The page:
About how old is your daughter and what sort of music does she like to sing?
She is 9 years old and is starting to get into pop singing and is wanting to experiment on the computer with different ways of both recording music by using our music on itunes and what is available as karaoke on Youtube. We just want to get her something decent without it being too expensive.
For some reason my original post has been deleted, but I am looking for a microphone that can be connected to a Mac or a PC so that she can sing via the computer with music that is played through the loudspeakers of the computer. And my original question is would a Samson Q2U microphone do for that or would you recommend something else?
So it has.
Probably the title hit one of the spam filters (we get a huge amount of spam posted to the forum, and there’s inevitably the occasional mistake when it comes to keeping the forum usable for genuine users).
I’ve changed the title to make it look less spam-like (hope you’re able to find your way back here).
I think the Samson Q2U would be a reasonable choice, though note that with any USB microphone the lead to the computer is likely to be quite short so she’ll not be able to dance around with it.
A major advantage of USB microphones is that they bypass the computer sound card, which are usually very poor quality when recording microphones. Taking into account the cost of upgrading the sound card or using a USB pre-amp, a USB microphone is a cost effective alternative.
One nice feature about the Q2U is that it has a headphone socket built into the microphone. This will allow her to hear her voice through the headphones while she is recording, without hearing it as a disconcerting echo. Overall the recording quality should be reasonably good for the price, so it has quite a lot going for it.
I’d be interested to hear if anyone else has any suggestions.
For dancing around without the constraints of the cables a good solution could be a bluetooth mic. I don’t have any experience with any of those so I can’t recommend any. They’re probably going to be more expensive that the usb ones.
Regarding the recording “technique” one thing that usually should be avoided would be listening to the music through the speakers while recording, because the music coming out of the speakers will also be caught by the mic.
Ideally she should be listening to the music on headphones so that only her voice is recorded by the mic and so it can more easily be mixed with the music later in “post-production”. In this scenario a headset instead of just a mic would be a good option too. Anyway if this sounds just too complicated stick to the mic only and sound through speakers for beginning.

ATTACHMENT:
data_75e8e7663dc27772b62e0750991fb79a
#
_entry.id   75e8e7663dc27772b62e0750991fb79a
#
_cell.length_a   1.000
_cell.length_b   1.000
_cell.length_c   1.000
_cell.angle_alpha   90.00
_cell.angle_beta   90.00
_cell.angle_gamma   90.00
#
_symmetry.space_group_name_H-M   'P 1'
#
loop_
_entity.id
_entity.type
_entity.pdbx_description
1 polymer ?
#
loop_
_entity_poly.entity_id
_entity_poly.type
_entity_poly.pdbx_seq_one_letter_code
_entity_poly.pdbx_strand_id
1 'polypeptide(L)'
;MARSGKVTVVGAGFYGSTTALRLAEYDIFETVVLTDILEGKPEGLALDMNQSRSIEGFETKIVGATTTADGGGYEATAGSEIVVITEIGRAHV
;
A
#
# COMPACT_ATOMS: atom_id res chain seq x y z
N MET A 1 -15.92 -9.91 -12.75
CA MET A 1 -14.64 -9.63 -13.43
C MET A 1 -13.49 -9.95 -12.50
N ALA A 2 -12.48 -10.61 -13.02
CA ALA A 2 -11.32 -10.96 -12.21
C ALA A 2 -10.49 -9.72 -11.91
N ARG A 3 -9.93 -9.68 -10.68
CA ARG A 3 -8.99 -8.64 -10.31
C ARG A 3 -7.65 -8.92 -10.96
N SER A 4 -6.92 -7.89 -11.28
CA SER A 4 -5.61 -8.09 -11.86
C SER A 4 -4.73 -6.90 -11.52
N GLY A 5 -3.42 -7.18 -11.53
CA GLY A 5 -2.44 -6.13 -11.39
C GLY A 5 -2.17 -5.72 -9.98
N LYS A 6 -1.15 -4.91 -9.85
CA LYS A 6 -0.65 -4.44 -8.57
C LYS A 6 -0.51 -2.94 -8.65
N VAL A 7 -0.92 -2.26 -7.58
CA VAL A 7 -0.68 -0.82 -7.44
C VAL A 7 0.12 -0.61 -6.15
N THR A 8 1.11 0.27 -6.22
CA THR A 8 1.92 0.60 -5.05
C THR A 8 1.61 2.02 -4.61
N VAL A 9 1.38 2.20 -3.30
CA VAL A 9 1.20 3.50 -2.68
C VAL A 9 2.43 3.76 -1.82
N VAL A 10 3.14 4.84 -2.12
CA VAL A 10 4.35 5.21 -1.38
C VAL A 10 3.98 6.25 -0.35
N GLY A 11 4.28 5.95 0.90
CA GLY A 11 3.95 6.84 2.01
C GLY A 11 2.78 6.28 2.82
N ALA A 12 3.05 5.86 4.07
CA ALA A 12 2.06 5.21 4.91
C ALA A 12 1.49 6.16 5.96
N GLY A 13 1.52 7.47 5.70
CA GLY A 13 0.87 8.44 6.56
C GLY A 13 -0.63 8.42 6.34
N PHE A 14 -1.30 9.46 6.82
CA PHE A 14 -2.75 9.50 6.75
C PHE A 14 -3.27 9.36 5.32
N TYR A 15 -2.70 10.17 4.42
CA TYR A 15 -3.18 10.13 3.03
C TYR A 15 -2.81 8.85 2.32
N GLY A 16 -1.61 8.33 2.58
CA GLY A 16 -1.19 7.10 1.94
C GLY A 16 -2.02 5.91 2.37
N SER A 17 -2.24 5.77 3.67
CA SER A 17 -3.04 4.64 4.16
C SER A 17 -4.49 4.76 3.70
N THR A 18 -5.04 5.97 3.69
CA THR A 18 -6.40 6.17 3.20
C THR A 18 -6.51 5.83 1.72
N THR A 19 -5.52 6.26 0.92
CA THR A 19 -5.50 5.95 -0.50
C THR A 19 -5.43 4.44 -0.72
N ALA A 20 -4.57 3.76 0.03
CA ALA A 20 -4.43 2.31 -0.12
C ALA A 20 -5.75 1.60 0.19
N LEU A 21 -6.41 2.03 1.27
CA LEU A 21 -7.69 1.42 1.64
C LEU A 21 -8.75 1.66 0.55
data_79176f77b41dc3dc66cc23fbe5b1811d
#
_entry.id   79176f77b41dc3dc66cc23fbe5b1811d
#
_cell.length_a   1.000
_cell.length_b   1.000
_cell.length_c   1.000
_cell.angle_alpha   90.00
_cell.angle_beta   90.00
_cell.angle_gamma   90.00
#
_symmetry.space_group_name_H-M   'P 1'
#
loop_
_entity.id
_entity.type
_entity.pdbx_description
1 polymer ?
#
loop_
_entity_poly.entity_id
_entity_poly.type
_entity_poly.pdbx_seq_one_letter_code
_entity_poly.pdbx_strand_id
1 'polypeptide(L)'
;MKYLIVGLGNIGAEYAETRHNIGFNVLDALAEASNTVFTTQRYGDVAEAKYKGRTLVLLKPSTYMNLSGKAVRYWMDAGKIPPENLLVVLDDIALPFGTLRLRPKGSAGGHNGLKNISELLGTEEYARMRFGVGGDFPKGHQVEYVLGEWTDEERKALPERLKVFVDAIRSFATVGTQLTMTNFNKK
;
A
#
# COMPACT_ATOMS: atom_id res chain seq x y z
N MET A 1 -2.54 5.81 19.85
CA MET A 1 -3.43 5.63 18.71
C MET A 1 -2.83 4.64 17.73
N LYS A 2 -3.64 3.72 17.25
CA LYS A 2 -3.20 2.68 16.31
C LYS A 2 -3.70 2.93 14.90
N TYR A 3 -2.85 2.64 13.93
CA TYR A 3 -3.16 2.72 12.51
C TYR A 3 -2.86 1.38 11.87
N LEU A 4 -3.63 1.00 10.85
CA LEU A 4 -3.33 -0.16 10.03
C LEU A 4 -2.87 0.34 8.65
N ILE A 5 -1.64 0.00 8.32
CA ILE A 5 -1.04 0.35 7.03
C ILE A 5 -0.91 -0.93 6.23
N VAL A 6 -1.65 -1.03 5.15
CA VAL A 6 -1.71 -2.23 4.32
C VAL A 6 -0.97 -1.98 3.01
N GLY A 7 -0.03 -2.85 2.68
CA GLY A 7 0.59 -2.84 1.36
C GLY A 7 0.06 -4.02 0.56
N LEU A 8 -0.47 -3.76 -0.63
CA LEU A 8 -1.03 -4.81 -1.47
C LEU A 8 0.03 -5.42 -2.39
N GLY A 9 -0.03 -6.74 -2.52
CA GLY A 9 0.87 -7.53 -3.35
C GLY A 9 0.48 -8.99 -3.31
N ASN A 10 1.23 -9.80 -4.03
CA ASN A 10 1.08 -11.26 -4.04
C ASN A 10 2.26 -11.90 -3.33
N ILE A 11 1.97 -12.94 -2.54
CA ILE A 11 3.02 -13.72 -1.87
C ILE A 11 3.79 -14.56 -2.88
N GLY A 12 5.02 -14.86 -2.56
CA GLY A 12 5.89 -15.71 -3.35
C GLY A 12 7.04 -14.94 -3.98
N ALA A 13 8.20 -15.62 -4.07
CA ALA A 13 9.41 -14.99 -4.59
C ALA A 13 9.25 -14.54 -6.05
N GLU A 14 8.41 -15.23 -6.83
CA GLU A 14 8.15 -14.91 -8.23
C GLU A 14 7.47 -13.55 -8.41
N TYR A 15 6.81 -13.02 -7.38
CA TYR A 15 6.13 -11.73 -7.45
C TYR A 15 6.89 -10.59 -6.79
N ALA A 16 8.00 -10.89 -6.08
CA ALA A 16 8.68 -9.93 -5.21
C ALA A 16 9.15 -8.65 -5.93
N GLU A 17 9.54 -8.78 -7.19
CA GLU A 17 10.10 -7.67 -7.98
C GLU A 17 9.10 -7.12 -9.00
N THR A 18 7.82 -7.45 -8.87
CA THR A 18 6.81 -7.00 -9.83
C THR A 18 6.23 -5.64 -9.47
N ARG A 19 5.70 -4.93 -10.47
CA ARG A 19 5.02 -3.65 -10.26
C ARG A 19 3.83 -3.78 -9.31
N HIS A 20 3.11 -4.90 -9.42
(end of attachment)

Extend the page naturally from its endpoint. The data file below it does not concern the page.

Thankyou for your replies. I have been thinking it over with what to do when she wants to dance as well as sing as that is a good point. If I were to go for a normal mic what type of equipment would I then need? Would I need a mixer that speakers can be connected to as well as the mic and that connected to the computer, or could I just plug that straight into the mic socket of the computer?
The mic input on computer (built-in) soundcards is usually quite crappy…
If you’re on a low budget, then an usb mic would probably be the best option.
The kind of mic you usually use with a mic preamp/mixer is not exactly the same kind of mic you buy to plug into the computer’s mic socket… So if you go that way you’ll probably end up spending a lot more money to buy something worth buying…
Or worse. The mic input on my laptop is very noisy (which is not at all unusual).
Somewhat better than this would be a USB microphone pre-amp. The cheapest of these is probably the Griffin iMic which will probably not give fantastic sound quality but should be reasonable sound quality, and it is cheap. For a good quality USB microphone pre-amp you will probably be looking at upward of $100 (and that’s before you buy the microphone) which is probably a bit over-the-top for now. The iMic is probably cheap enough for you to not mind replacing it with a more expensive pre-amp at some point in the future.
The iMic cannot be used with “studio condenser microphones”, so you would need a “dynamic microphone”. An inexpensive (and good for the price) example is the Behringer XM8500. However this microphone (as with most reasonable or good quality microphones) has a mono 3 pin XLR connection whereas I believe the iMic has stereo mini-jack connection so you would need a suitable adaptor which may not be that easy to find. However a music shop may be able to sort out the necessary bits if you are buying the iMic and microphone from them. (the more expensive microphone pre-amps usually have 3 pin XLR connectors as standard and so do not require any special adaptors).